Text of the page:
Don’t have a cow! 3

It seems to me that one of the laws of nature is that all living things have two parent-creators; the masculine and the feminine.  Even fetuses created in a petri dish, obey this law.

Cloned animals disobey this natural law.

Word is that the FDA has approved cloned meat for our food chain.  I don’t want to eat cloned meat or drink milk from cloned cows.  I thought the FDA represented “the people’s” interests.  This person missed the survey that asked for my opinion about eating cloned meat.  I think it should be put to a public vote. To make a bad decision even more horrible, the cloned meat will not be labeled as such and so we consumers will have no way of distinguishing it from meat raised the natural way.  This smacks of Big Brotherism.

I am writing letters about this to the FDA and other agencies to go on record with my strong opposition to this.  It was interesting to hear the newscasters saying that it would be  years before this cloned meat is added to the food chain because right now cloning is too expensive…not too unknown, not too unnatural, not too unnecessary…but too expensive for it to make economic sense.  I saw an interview with the owner of a cattle ranch who paid for the cloning of a prized cow.  He wanted to replicate the cow because of her sterling attributes.  We all know where this thinking is headed – selective breeding and all that it implies for dogs, cows, and humans.

I ask myself why this is being done.  There is a lyric that I will borrow and edit from The Last Poets that  provides an answer. Somebody’s “got a God’s complex.”  Now, not all the scientists in the world support cloning. The mad ones that do, in fact seem to me to want to be greater than God because they want to create beings that are exact replicas of each other.  This doesn’t even happen in multiple births.  Variety, individuality and uniqueness are signature features/truths of the natural way.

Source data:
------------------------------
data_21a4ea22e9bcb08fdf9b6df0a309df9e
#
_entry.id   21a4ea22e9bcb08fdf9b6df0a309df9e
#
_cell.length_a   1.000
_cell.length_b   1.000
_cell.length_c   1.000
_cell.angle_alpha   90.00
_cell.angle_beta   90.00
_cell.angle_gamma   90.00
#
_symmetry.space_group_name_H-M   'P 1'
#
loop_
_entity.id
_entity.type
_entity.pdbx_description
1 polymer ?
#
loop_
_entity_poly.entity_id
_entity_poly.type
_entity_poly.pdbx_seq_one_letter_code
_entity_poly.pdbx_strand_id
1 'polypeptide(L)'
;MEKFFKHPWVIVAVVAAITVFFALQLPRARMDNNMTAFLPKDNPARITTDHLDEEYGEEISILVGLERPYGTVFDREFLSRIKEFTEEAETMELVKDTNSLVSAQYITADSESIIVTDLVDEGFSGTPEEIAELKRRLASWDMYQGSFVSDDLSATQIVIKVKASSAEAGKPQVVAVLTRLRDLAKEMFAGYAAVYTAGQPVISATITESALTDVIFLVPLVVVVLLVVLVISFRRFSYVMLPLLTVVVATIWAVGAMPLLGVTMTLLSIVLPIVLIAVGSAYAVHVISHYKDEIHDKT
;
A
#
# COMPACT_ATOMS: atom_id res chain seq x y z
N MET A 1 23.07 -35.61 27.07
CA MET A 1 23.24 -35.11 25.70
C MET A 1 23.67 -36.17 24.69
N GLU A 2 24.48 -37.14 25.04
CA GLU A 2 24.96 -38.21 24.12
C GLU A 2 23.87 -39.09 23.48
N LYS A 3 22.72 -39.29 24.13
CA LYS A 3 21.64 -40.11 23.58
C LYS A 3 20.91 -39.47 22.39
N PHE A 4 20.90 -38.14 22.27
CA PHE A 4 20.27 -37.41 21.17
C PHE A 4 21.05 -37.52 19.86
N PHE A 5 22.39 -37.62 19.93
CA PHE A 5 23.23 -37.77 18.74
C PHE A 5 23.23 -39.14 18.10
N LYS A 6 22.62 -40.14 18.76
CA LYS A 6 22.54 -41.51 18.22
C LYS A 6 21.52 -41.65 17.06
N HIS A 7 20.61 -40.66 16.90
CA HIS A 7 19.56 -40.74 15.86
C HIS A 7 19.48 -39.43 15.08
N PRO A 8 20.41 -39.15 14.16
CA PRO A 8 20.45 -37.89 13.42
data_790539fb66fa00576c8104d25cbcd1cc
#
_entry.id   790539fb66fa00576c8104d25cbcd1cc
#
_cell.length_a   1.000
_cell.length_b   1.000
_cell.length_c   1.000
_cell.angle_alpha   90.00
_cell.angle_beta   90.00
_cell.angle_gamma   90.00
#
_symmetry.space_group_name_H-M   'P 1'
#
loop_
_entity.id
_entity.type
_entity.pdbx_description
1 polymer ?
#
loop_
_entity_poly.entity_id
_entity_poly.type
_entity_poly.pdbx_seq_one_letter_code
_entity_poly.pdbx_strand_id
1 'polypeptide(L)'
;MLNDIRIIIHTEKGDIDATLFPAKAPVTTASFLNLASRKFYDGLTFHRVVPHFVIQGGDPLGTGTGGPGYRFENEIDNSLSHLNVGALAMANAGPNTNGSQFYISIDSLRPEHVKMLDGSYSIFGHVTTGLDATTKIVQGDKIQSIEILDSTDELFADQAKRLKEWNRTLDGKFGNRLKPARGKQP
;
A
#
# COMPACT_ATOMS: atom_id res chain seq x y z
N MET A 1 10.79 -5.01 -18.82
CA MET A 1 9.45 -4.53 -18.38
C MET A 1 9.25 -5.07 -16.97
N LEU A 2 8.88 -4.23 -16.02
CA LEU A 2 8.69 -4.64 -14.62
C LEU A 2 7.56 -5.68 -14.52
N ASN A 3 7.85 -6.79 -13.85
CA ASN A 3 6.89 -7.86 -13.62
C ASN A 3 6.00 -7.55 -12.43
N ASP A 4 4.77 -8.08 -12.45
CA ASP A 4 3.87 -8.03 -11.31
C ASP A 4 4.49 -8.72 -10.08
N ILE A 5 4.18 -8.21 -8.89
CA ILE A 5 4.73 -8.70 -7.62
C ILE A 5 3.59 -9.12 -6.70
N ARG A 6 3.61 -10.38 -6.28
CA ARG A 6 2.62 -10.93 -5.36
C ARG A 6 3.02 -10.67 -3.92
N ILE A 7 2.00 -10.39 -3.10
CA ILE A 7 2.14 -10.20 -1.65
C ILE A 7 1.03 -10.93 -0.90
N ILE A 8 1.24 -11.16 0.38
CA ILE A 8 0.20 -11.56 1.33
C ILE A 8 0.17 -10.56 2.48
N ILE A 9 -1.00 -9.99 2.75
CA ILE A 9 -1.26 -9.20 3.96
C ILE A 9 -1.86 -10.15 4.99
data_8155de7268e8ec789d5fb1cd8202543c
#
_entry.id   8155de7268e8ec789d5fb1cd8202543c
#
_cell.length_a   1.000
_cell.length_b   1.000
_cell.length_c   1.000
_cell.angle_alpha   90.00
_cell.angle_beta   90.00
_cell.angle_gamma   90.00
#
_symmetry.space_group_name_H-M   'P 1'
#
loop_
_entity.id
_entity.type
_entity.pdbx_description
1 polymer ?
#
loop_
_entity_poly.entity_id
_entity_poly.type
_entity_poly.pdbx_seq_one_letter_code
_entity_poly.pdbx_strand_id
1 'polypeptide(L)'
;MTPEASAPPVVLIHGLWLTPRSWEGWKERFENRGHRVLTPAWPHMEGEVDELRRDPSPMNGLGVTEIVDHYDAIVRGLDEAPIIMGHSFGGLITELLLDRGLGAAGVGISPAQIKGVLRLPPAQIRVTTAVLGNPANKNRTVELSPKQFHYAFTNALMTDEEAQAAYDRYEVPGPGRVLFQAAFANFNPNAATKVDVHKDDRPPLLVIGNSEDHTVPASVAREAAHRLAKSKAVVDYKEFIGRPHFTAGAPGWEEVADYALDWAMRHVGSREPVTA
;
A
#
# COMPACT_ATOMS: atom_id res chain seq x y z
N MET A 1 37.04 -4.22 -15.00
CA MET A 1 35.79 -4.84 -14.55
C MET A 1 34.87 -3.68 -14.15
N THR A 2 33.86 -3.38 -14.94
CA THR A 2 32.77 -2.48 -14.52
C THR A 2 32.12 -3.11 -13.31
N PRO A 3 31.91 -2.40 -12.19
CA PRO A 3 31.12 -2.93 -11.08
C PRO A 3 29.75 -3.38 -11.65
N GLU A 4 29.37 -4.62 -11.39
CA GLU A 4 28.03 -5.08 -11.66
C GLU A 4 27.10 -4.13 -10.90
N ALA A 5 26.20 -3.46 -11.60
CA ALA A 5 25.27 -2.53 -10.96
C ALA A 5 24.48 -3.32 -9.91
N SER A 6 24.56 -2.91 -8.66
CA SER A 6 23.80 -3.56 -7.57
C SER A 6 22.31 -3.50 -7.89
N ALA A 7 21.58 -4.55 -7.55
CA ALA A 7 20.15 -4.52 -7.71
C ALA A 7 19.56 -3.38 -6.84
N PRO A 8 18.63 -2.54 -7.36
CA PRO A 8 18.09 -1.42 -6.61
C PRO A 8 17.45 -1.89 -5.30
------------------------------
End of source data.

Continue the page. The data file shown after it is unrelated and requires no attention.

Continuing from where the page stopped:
There are many indefensible practices that wreak havoc in the name of increased production.  Two that come quickly to mind are feeding cows, who are naturally vegetarian, feed made from animals (why?) and the creation of plastics and other materials that do not disintegrate.

When I was a teenager I read an article in one of my uncle’s magazines, I believe it was Esquire.  In it the author talked about the ability to one day create beings custom-designed for their purposes.  As an example, he posited having legless beings in factories because they didn’t need legs to do their work.  It sent chills up and down my spine when I read it and still does as I watch this sort of thinking take hold.

I am not anti-science.  Everyday I use marvelous inventions that make communication easier, that entertain and inform, that have turned chores that used to be back-breaking and take all-day, easier and efficiently done.  But there have to be limits.  Just like everything we think, we do not need to say, everything we imagine, we do not need to try.

About Candelaria Silva

Candelaria Silva-Collins is a marketing, community outreach and programming consultant; writer; and trainer/facilitator who lives in Boston, Massachusetts. She has designed and facilitated workshops on a wide variety of topics including communication, facilitation, job search skills, team building, and parenting issues. She currently coordinates the Community Membership Program of the Huntington Theatre Company. Her work as Director of ACT Roxbury was profiled in several publications, including The Creative Communities Builders Handbook. Candelaria’s children’s stories, short stories, essays and reviews have been published in local and national publications and she is an active blogger. Her publications include the booklets, Handling Rejection; Pushing through Shyness: Networking Tips when You’re Shy, Slow to Warm Up or Just don’t Feel you Belong; and Real Questions about Sex & Relationships for Teens: A Discussion Guide for Parents. She has served on the boards of Goddard College, Wheelock Family Theatre, Boston Foundation for Architecture, and Discover Roxbury. She is currently Chair, Designators of the Henderson Foundation.

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